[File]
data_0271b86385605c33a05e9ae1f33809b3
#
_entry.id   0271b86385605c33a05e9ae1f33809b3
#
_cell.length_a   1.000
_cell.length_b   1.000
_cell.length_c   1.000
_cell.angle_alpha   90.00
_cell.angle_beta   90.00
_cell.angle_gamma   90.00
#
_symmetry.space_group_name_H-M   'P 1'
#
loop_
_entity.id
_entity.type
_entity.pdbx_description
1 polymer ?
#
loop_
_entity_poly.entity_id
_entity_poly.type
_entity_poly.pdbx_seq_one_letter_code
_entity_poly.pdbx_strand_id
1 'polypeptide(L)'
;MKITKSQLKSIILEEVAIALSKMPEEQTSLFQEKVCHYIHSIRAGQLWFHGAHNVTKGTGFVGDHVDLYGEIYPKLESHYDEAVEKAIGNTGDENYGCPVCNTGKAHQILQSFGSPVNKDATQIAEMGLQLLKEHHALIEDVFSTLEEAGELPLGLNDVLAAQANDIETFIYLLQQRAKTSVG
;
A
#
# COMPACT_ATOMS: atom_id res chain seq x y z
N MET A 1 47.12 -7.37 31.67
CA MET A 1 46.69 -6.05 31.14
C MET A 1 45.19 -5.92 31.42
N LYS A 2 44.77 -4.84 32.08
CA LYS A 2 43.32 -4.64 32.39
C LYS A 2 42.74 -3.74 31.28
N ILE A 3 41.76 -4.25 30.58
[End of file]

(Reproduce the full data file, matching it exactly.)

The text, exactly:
data_0271b86385605c33a05e9ae1f33809b3
#
_entry.id   0271b86385605c33a05e9ae1f33809b3
#
_cell.length_a   1.000
_cell.length_b   1.000
_cell.length_c   1.000
_cell.angle_alpha   90.00
_cell.angle_beta   90.00
_cell.angle_gamma   90.00
#
_symmetry.space_group_name_H-M   'P 1'
#
loop_
_entity.id
_entity.type
_entity.pdbx_description
1 polymer ?
#
loop_
_entity_poly.entity_id
_entity_poly.type
_entity_poly.pdbx_seq_one_letter_code
_entity_poly.pdbx_strand_id
1 'polypeptide(L)'
;MKITKSQLKSIILEEVAIALSKMPEEQTSLFQEKVCHYIHSIRAGQLWFHGAHNVTKGTGFVGDHVDLYGEIYPKLESHYDEAVEKAIGNTGDENYGCPVCNTGKAHQILQSFGSPVNKDATQIAEMGLQLLKEHHALIEDVFSTLEEAGELPLGLNDVLAAQANDIETFIYLLQQRAKTSVG
;
A
#
# COMPACT_ATOMS: atom_id res chain seq x y z
N MET A 1 47.12 -7.37 31.67
CA MET A 1 46.69 -6.05 31.14
C MET A 1 45.19 -5.92 31.42
N LYS A 2 44.77 -4.84 32.08
CA LYS A 2 43.32 -4.64 32.39
C LYS A 2 42.74 -3.74 31.28
N ILE A 3 41.76 -4.25 30.58